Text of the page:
Can you compost potatoes? The short answer: potatoes can be added to the compost and get composted but with proper composting preparation and maintenance. One issue that was of concern about composting potatoes is the spread of blight disease of potatoes.
However, if you can follow along with this handy guide, you will learn how to safely add potatoes scraps to your compost.
Read on for a detailed step by step guide on how to compost potatoes plus how this disease can be avoided.
Can you Put Potatoes in Compost?
Potatoes are one of the members of the Solanaceae family. This is a family of flowering plants that include economic and important food crops such as tomatoes and peppers.
Potato is a common food crop, which is grown almost everywhere in the world. This crop serves as an immediate source of carbohydrates and vitamins to many families in both developed and developing countries.
Potatoes is a great source of vitamins, minerals, carbohydrates, and some small amount of protein.
A study showed that potatoes are parked with many minerals compound such as potassium, phosphorus, magnesium, and
Coming across this kind of study, one may come to the conclusion that potato scraps can make a nice addition to the compost.
Composting potatoes without following some due composting process, preparation, and maintenance may harm your efforts rather than helping you.
The issues of blight disease of potatoes.
This is common in potatoes plants and other plants in the Solanaceae family. The disease is caused by fungus and is spread rapidly by spores and through infected plant materials from one potato plantation to another through air or infected potatoes plant.
The spores can survive for more than one season and they are known to survive in heat or temperature below or above room temperature.
What all the above information is trying to show you is that when you put potatoes in compost without careful selection and following some due process, you can introduce blight disease to your garden or farm if you are growing one of the plants in the Solanaceae family.
The disease or fungal spores will remain living in the compost when the heat in the pile or bin is not high.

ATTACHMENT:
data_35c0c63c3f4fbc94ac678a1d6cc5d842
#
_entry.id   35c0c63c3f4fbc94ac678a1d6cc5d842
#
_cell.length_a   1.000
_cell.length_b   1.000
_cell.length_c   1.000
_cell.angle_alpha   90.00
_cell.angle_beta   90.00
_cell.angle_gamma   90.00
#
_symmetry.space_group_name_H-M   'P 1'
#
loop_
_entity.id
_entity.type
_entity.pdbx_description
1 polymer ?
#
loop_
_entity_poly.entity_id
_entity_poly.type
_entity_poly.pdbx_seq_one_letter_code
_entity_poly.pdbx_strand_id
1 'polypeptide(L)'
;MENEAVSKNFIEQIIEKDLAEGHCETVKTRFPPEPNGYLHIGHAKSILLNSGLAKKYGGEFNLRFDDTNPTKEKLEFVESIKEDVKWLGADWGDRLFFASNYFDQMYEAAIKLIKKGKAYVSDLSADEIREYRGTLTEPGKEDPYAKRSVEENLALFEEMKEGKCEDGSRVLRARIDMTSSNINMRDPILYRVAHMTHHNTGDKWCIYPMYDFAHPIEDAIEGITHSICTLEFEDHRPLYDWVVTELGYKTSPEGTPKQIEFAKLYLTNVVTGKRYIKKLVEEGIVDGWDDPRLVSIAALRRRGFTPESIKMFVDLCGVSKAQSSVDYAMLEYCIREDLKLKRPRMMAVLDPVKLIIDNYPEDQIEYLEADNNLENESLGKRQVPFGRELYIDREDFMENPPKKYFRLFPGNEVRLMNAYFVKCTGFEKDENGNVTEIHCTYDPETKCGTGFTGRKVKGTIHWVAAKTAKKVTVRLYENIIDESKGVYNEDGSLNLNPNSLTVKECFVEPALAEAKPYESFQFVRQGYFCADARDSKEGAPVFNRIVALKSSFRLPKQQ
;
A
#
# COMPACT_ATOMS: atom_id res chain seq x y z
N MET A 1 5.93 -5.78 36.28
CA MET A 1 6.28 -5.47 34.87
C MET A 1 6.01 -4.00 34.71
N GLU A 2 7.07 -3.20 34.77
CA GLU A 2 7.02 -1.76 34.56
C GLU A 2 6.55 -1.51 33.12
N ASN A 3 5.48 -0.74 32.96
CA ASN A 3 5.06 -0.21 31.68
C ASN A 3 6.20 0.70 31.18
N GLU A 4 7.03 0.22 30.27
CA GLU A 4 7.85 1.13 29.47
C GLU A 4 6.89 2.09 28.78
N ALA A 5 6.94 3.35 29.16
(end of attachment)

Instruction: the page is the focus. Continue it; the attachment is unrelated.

And so when fed your plants like peppers or tomatoes or any other plants in the Solanaceae family, the spores will grow when they sense a new life and infect those plants.
So, if you want to compost potatoes, here is a step by step guide to composting them safely:
1. Do not compost potatoes with diseased symptoms: before adding potatoes to your compost, carefully look at the potatoes scraps for symptoms. Do not add potatoes with brown spots. Always add clean potatoes with clean and whitish skin color.
2. Put the potatoes scraps deep down compost: always add the potatoes to your compost where the heat or temperature is high in the compost. This helps kill all other spores in case the potatoes were infected with blight spot disease.
3. Know the type of plants you want to fertilize with the finished compost: if you are not going to feed plants in the Solanaceae family, you can conveniently add potato scraps to your compost. However, some flowers also were found to show some symptoms of blight disease of potatoes. But, this is very uncommon. Additionally, vegetables and landscape beds do not show any kind of symptoms when even fed with compost that was made from infected potato scraps.
4. Do not compost store-bought potatoes: store-bought potatoes are at the forefront when it comes to spreading potatoes’ blight disease. So, do not add them to your compost.
Main points: the best way to conveniently compost potatoes scraps is to create a high heat-generating compost bin or pile and then add your potatoes scraps between the middle or near the bottom of the compost container. Ensure that the quantity too is not that too much and make sure you add other composting materials such greens and browns.
We have looked at the general issues concerning adding potatoes scraps to the compost, now let us try to look at what other parts of potatoes can be added to the compost without a problem.
I’m going to discuss these headings while answering some of your frequently asked questions.
Can you Compost Potatoes Chips?
Yes. Potatoes chips are the safest scraps of potatoes that can be added to compost and without fear of blight spot disease of potatoes. This is because the chips are already fried and the fungal spores at this time are killed.
The only issue of concern is that potatoes Chips may attract pests to your compost. And on my own part, this should not be an issue of concern if you locate the composting container the right way.
Can you Compost Potatoes Plants?
The short answer: yes, if the potatoes plants are not infected with blight disease. If you know your potatoes plantation has not a history of blight disease of potatoes or Solanaceae, you can add them conveniently without any problem.
However, if there are symptoms on the potatoes plant materials, the best and safest way is to avoid adding the plants to your compost. Additionally, if your plantation has a history of potatoes blight disease or you do not where the potatoes plant material is coming from, it is also better to avoid adding them to your compost.